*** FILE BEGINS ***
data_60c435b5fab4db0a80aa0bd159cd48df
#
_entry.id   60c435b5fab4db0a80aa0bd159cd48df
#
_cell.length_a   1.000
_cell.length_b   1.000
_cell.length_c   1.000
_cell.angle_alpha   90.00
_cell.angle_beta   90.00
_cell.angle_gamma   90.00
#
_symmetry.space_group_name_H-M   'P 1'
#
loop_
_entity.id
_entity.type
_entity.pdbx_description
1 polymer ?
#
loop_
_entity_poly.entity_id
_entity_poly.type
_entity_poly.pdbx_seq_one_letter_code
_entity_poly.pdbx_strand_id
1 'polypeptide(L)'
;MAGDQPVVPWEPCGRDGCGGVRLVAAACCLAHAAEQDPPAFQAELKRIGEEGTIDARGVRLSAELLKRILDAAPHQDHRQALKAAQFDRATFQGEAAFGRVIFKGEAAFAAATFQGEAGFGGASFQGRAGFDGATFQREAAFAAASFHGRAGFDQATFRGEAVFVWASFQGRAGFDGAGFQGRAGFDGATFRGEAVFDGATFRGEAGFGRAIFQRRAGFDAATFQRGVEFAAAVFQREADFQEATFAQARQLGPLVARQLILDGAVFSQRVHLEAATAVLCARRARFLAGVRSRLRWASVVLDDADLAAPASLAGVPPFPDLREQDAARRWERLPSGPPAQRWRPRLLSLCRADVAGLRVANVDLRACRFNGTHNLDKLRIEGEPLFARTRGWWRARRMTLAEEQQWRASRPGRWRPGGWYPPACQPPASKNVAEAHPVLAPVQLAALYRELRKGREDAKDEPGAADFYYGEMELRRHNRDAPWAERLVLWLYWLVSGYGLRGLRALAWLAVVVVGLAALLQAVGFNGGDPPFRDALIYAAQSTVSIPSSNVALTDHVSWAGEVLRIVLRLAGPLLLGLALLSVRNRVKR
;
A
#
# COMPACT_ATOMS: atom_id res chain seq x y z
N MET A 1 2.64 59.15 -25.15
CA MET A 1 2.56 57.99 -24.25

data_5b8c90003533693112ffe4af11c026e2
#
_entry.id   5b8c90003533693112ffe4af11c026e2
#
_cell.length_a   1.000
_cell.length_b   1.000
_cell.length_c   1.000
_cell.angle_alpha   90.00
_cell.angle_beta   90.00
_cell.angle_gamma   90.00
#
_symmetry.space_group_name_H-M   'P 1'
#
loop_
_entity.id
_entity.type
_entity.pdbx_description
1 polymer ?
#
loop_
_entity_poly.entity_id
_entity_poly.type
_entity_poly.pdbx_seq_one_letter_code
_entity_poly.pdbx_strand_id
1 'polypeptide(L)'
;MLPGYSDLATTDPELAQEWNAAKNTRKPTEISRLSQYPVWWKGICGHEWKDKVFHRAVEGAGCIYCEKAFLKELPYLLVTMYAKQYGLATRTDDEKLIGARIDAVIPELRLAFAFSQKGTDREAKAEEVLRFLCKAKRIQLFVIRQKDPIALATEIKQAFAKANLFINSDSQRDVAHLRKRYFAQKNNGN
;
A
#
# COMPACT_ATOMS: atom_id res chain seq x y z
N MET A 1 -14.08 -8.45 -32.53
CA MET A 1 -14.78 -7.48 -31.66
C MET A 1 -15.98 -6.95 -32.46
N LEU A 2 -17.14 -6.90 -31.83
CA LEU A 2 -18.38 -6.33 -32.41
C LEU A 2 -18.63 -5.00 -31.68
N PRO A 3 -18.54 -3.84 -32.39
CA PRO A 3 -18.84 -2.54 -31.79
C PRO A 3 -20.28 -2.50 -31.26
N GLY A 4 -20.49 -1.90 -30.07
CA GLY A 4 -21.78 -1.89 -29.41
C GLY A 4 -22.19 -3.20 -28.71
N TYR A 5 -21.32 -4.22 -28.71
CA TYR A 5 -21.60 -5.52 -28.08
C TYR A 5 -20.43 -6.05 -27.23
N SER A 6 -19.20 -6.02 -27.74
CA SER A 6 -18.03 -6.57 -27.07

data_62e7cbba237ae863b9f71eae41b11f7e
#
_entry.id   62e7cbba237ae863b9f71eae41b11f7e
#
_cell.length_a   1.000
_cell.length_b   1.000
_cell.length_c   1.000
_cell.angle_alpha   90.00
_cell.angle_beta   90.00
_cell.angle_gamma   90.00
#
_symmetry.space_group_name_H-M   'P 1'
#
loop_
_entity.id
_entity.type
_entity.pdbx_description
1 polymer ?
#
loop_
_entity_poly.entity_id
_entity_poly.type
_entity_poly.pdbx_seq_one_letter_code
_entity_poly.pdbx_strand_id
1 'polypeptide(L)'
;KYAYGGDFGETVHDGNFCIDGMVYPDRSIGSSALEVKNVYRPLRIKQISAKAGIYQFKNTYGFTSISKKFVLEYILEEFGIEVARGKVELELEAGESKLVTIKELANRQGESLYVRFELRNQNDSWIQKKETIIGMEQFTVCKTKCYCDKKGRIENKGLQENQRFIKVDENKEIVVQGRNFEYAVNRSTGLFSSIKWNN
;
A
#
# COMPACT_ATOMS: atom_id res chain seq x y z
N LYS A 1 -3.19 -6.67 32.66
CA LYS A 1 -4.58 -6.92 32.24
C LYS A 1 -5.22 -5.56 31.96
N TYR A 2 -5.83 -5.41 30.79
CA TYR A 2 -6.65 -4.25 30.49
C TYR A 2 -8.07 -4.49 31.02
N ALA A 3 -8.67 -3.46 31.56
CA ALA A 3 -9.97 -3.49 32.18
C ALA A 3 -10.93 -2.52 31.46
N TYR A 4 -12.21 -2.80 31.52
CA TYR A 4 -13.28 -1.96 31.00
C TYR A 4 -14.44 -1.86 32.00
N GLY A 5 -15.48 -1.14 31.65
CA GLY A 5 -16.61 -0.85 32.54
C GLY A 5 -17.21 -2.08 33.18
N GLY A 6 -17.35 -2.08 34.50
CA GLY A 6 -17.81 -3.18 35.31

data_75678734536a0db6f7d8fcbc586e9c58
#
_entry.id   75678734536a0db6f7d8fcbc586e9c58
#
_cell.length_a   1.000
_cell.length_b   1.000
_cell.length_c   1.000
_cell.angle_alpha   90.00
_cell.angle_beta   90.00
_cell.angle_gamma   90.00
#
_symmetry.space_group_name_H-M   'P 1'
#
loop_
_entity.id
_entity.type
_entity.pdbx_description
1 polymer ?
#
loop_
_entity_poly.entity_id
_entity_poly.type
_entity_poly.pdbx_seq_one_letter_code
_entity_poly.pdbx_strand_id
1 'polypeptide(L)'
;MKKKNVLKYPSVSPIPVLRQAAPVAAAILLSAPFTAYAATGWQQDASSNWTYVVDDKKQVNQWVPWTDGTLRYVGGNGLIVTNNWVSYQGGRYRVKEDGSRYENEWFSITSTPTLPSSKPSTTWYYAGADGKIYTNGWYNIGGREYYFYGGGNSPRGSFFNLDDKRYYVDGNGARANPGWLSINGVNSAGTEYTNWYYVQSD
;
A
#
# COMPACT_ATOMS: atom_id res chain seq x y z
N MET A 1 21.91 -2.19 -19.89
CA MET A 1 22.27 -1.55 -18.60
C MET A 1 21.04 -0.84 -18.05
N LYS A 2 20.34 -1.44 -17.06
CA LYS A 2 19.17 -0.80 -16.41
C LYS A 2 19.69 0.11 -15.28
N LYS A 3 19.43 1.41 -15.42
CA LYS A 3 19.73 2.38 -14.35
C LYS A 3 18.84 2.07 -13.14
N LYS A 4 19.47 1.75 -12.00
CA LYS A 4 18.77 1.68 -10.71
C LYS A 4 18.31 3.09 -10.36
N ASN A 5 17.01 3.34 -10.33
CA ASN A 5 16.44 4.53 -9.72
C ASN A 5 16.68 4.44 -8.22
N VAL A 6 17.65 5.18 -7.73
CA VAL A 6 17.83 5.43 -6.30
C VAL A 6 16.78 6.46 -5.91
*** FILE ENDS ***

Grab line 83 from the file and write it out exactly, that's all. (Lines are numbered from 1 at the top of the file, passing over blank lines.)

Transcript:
#